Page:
It’s really expensive, and that fact isn’t reflected in the look and feel of the cover. There’s no Escape key, and no functions keys. The screen angle doesn’t quite go back as far as I’d ideally like. It’s not quite as stable on my lap as I’d like.
But I also said something else …
I think there is very little doubt that I’ll be keeping it.
Things are worth what the buyer is willing to pay. I’m a writer. I do a lot of writing on my iPad. Offer me the best possible writing experience on an iPad, and I’ll pay what it takes. And that’s what this is: the best possible writing experience on an iPad.
The weaknesses are not deal-breakers
The lack of style and premium feel … well, it’s disappointing, but doesn’t really factor into my decision. I wouldn’t buy something I found ugly, but this isn’t: it’s just ordinary-looking.
Several readers pointed out that the Escape key problem is easy to solve: just remap a key that I don’t need. And fortunately, as a depressingly mono-lingual person, there is one: the globe key. I now have that mapped as an Escape key.
So far as the function keys are concerned, Apple had a choice. It could either make the keyboard exactly the same size as the one on the 16-inch MacBook Pro, or it could shrink them enough to allow room for half-height function keys without them falling beneath the overhang of the iPad in the most reclined position.
Personally, I think I could have happily lived with slightly smaller keys, but that was a judgment call, and I do understand the decision Apple has made here. Given I don’t often play music on my iPad, I can live with on-screen brightness and volume controls.
The screen angle is only an issue in one very specific situation, and it’s not a big deal then, so that’s not really a factor.
Laptop stability is good enough for decent typing, and most of my mobile use is coffee shops, trains, and planes – all environments where I have it on a table. So again, no biggie.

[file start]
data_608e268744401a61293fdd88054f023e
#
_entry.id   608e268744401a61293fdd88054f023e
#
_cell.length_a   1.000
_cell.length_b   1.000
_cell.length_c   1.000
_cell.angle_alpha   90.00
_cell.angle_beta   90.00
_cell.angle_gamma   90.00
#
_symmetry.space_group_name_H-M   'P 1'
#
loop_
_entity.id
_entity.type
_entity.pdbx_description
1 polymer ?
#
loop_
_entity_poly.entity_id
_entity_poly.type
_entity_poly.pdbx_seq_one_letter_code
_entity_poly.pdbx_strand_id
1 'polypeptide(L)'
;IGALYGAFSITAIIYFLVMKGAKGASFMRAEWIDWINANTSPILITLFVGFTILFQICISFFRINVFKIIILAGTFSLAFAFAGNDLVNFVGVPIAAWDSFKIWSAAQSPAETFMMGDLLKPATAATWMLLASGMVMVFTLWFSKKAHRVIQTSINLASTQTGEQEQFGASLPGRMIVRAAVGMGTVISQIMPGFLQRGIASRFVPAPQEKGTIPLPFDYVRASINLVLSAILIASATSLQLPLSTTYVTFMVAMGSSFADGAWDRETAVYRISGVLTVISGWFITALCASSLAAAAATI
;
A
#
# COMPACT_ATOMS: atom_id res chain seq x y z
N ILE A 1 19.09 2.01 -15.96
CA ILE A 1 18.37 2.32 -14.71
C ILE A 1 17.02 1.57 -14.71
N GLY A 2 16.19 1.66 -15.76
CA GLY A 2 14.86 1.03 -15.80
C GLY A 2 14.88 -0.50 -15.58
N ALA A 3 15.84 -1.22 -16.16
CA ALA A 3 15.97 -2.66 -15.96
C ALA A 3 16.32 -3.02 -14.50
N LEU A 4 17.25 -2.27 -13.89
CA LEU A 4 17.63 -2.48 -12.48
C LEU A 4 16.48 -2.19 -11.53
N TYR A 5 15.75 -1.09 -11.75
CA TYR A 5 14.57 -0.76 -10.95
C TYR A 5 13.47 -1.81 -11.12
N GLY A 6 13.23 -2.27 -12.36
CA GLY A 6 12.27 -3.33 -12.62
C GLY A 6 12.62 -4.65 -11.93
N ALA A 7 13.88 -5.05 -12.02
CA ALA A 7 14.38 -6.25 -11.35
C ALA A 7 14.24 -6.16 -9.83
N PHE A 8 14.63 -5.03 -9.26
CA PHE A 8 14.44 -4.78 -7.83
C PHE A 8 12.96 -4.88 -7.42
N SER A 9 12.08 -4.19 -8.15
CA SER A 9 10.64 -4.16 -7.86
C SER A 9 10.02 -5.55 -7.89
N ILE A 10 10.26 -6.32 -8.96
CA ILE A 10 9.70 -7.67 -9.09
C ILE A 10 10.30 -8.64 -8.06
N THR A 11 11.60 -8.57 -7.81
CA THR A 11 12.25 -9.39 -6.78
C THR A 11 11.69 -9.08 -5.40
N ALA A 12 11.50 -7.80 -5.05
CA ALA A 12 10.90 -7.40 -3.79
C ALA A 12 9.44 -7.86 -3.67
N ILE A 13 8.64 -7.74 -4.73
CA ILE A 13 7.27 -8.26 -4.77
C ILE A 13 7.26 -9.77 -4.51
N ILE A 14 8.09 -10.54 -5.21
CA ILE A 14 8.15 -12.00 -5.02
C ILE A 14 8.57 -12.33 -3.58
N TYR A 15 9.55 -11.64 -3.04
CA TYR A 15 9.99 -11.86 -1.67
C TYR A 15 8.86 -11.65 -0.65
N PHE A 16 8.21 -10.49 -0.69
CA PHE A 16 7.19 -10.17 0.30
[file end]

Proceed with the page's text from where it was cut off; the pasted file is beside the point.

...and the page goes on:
All of which means that the weaknesses are relatively trivial, while the three strengths are powerful ones.
The strengths are compelling
First, and most importantly, the typing experience is really, really good. I still think it’s not quite up there with the 16-inch MacBook Pro, but it is very, very close. This is a great keyboard to use, and that impression hasn’t changed after writing some relatively lengthy pieces on it.
Second, the ease of attachment and detachment. This is a huge advantage over the Brydge keyboard. I really can’t overstate the benefit of this. Previously, I would tend to leave the keyboard attached more often than it was needed, simply because it was a pain to detach it for two minutes and then re-attach it. With the Magic Keyboard, that takes literally a second and zero effort. So it’s a tablet when I need a tablet, and a laptop when I need a laptop.
Third, the trackpad really works well. One week in, it feels just as natural and intuitive as using a MacBook. I did wonder whether the small size would feel cramped. It did a little at first, but adjusting the tracking speed solved that. You can choose between ten speeds, and I have mine set to nine (ten felt just a little too quick). That done, it works incredibly well.
Magic Keyboard bottom-line
The bottom line is that it costs a lot of money but adds a lot of value to the iPad.
With the keyboard attached, it really does feel similar to a MacBook. Sure, it’s not a complete substitute. I love the 16-inch screen of my MacBook Pro. I love proper windowing. I really love a proper filesystem. Put both devices in front of me when I have work to do at home, and I’m going to chose the MBP every time.
But it’ll be a completely different story when I’m finally again able to be mobile. Have an hour or two to work in a coffee shop? It’ll be the iPad with Magic Keyboard I’ll take with me. On a train or plane, it’ll be the iPad with Magic Keyboard I pull out of my bag.
From a writer’s perspective, the iPad with a decent keyboard attached has long been an ok solution. The platform is now a grown-up one. There’s Scrivener for iPad. There’s Final Draft. There’s good enough windowing for a typical writer’s needs, which is to have reference material (notes or browser) in one window and copy in the other.
But the one huge weakness was editing by finger. Getting an accurate insertion point was awkward, and moving chunks of text around was painful. Carrying around a trackpad (I’m not a mouse guy) would have been even more so.
Having a built-in trackpad means that the editing experience is now on a par with the Mac. That’s a really big deal to me, and one that justifies the admittedly steep price. My decision is made.
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